Tortuguero State Park

Trip Start Apr 04, 2009
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Trip End Apr 14, 2009


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Where I stayed

Flag of Costa Rica  , Province of Limon,
Tuesday, April 7, 2009

We leave early Tuesday morning to go on the arial tram through the rain forest near Tortuguerro.  We are spending two nights in seclusion without Internet or phone contact (unless there is an emergency).  I will take lots of photos and keep a journal while we are there.  Once we hit Fortuna (central Costa Rica) on Thursday afternoon, I will get the updates posted here.

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The next few days should be amazing.  Rain forest, cloud forest (humid but less rain), crocodiles, caymans, sea turtles, boat rides, arial trams in the canopy of the rain forest, more volcanos, butterfly gardens and increasing heat.  I will be lathering up the SPF 45 first thing tomorrow.  From what I understand the Atlantic coast is hotter than San Jose, and the Pacific coast is hotter than the Atlantic.  Aye carumba.

The drive to Tortuguero was great.  We stopped at the Arial Tram in the rain forest and did a nature walk.  Our lunch stop was at a butterfly garden.  The area is in the Province of Lima which is quite poor and does not see as much tourism as the rest of Costa Rica.  Our bus had to navigate about 40km of dirt roads to get to Cano Blanco where we boarded our boat in to Tortuguero.  On the way in we saw the Caribbean ocean and a tree full of Howler monkeys.

I have tons more photos and catching up to do but it is very late and I am dead tired.  The howler monkeys woke me up early the last few mornings as promised.  Will catch up on the journaling tomorrow evening, but enjoy the photos for now.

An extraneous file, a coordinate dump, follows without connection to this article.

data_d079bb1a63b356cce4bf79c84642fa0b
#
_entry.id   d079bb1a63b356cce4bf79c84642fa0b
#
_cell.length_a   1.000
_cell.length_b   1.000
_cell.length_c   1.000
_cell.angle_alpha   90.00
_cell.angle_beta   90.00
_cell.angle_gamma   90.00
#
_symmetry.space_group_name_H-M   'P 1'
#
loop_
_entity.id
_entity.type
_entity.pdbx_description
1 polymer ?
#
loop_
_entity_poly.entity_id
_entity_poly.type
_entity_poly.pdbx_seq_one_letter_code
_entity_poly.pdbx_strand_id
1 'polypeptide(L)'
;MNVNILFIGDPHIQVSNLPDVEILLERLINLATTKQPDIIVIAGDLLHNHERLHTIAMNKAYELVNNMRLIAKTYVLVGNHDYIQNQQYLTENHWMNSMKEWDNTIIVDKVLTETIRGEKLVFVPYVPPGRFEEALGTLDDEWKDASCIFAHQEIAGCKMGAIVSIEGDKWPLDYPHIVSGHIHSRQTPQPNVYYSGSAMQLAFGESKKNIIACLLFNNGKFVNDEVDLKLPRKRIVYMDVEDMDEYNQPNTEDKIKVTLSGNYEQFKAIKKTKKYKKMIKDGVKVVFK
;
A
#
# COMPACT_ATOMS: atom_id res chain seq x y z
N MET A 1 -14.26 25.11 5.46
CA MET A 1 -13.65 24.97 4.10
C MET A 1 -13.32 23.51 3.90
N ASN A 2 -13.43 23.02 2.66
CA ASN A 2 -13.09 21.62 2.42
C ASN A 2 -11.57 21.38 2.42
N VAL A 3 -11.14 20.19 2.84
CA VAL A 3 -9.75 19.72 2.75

***UPDATE***
Reflecting back on Tortuguero, it is a definite highlight, in a trip made up of highlights.  I imagine the Amazon would be similar in many ways, but Costa Rica is a bit more accessible.  On a trip with a lot of time on the bus, Tortuguero was a 2 day break of boats and walking.  We saw howler monkeys within 5 feet of us as they descended from the trees.  Birds were everywhere.  There were herons, anhingas, egrets and dozens of other species.  We saw two spider monkeys crossing the canals high above in the trees.

It was hot but windy all the time.  The smell of the jungle mixed with the salt air blowing in from the sea.  The food at Pachira lodge was top notch and you knew the fish was fresh.  The open air cabins were unique.  The screen windows were covered with curtains, but no glass in the windows.  The howler monkeys started their screaching around 4:30am both mornings and the lodge served coffee to your door at 6:00am, as if you were not up already.  We had a local Calypso band play live at the lodge on the second night.  I bought their CD and I am listening to it now as I write this on the beach at the Hilton Doubletree resort in Puntarenas.  It is a bit cloudy today or I would probably be inside avoiding the heat.

I had been hoping to see some turtles while in Tortuguero, however this is not the common season.  In July they come lay their eggs on the 22km of beaches.  Up to 3000 turtles have been counted in just a single night.  About 60 days later the babies hatch and waddle their way to the ocean.  This is a spectacular show from what the locals are saying.

The town of Tortuguero was neat.  There is a large Caribbean influence in the culture and food in the area.  Most of Costa Rica is latino, but the black and mulato cultures are more common on the Tortuguero coast.  The homes are all very small, with rusted sheet metal roofs.  They had elevated walk ways through the town where local artisans sold souviniers.  Although there is a problem with drugs in the town, it did not feel unsafe.  That being said, one of the tour members had a camera lense stolen.  He talked with Karen, and she talked with our boat captain who grew up in the area.  He talked with the locals and was able to arrange for a buy back at $20.  A bit sketchy...

Over all, the visit to Torgtuguero was very memorable for all the right reasons.  It was a mix of education about the local flaura and fawna, mixed with jungle living in a resort style setting.  Roughing it in style.
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